Monday, July 16, 2012

What in the world is seminary and why would you want to go?

When I tell people that I am in seminary they tend to give me a blank look.  If people happen to know what it is (which happens VERY infrequently), they just are not sure what to say.  So here are my thoughts on what seminary is and why I am enrolled in it.

This article from the Huffington Post Religion blog is a great place to start.

Serene Jones Why Attend Seminary?

But here are my collected thoughts on what seminary is:

I. A place of learning:
This should be obvious, but this goes well beyond an ordinary institution of graduate education.  Yes, we read more books in a 10-week quarter than should be humanly possible, we write papers, I even survived 20 weeks of learning Koine Greek that enables me to read the New Testament or Septuagint (Greek translation of the Hebrew Bible).  However, seminary is also about reexamining assumptions held about religious truth, some that have been held for a lifetime.  It is about bringing your personal baggage to light now, because undoubtedly, it will come up later in your ministry.  It is helping others to examine, grow, and strengthen their own beliefs and look at their own baggage and how it hinders them from growing closer to God.  We learn how various religious beliefs interact with, hinder, and enhance one another.  

II. A place of professional development:
Granted, I am enrolled in seminary as I prepare to become an ordained pastor, some of my peers are studying theology from a purely academic standpoint.  My education involves not just didactic sessions, but real, practical applications of what I am learning.  Right now I am about six weeks into CPE to learn more, read this article from the ELCA, which is an absolutely indispensable part of my preparation.  I am moving to St. Paul, MN next January to continue my classes at Luther Seminary (known as a Lutheran residency) and I am very eager to start my contextual learning at Humble Walk Lutheran Church.  I also have a full-time, yearlong internship in some sort of setting that is yet to be identified.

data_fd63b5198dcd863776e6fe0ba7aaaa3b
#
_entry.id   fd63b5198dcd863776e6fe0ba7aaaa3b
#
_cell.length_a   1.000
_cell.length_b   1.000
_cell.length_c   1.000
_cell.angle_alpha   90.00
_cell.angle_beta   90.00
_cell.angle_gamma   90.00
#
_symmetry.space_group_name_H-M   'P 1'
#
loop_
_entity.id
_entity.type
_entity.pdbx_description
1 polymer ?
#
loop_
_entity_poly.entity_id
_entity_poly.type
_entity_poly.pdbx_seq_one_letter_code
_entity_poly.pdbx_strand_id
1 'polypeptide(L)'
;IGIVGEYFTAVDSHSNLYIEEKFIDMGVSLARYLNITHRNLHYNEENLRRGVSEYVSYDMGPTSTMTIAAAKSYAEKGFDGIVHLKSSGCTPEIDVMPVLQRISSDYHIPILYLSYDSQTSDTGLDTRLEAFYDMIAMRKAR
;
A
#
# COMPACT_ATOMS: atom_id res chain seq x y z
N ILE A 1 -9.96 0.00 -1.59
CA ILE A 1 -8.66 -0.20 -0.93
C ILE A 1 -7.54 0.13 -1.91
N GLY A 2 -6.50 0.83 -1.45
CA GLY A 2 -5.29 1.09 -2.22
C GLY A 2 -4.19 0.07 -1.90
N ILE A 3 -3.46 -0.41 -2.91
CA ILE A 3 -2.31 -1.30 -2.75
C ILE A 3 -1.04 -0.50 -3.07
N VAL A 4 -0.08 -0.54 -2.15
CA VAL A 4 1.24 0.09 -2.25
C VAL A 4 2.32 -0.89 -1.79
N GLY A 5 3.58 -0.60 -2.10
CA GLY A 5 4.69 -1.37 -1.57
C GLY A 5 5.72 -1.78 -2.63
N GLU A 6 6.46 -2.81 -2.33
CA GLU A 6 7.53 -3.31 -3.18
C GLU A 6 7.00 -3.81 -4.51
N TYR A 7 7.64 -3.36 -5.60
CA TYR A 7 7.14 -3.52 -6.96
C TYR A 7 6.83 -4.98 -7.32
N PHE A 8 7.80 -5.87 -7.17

III. But why would anyone want to go to seminary?

All I can say here is that I am in seminary because I am preparing for ministry in the ELCA, and ministry is my vocation.  Vocation, in my understanding, is the one thing that you can't not do.  This calling of ministry in and through the church has chased me through most of my life.  This is really not an easy journey.  It is pretty expensive both in terms of money and of time.  I am really thankful for the education that I am receiving because I am preparing deeply for ministry.  Denominations who have "preachers" make me nervous.  Preachers are often self-identified, charismatic leaders who may or may not even have a college education.  In fact, there are even child "pastors" who allegedly feel the calling of God to preach, and go on to spew hellfire and brimstone from pint size pulpits.  I think a preacher with a self-appointed call is one of the most damaging things for Christendom.  So as tiresome as my myriad of requirements can be, I am really, really thankful.  I have people holding me accountable, I have the opportunity to discern and clarify my sense of call, and I have a wide support system.  Seminary gives me the opportunity to examine how my belief system interacts with the world around me.  It is teaching me how to think critically, articulate my theology, and put all that into practice.  

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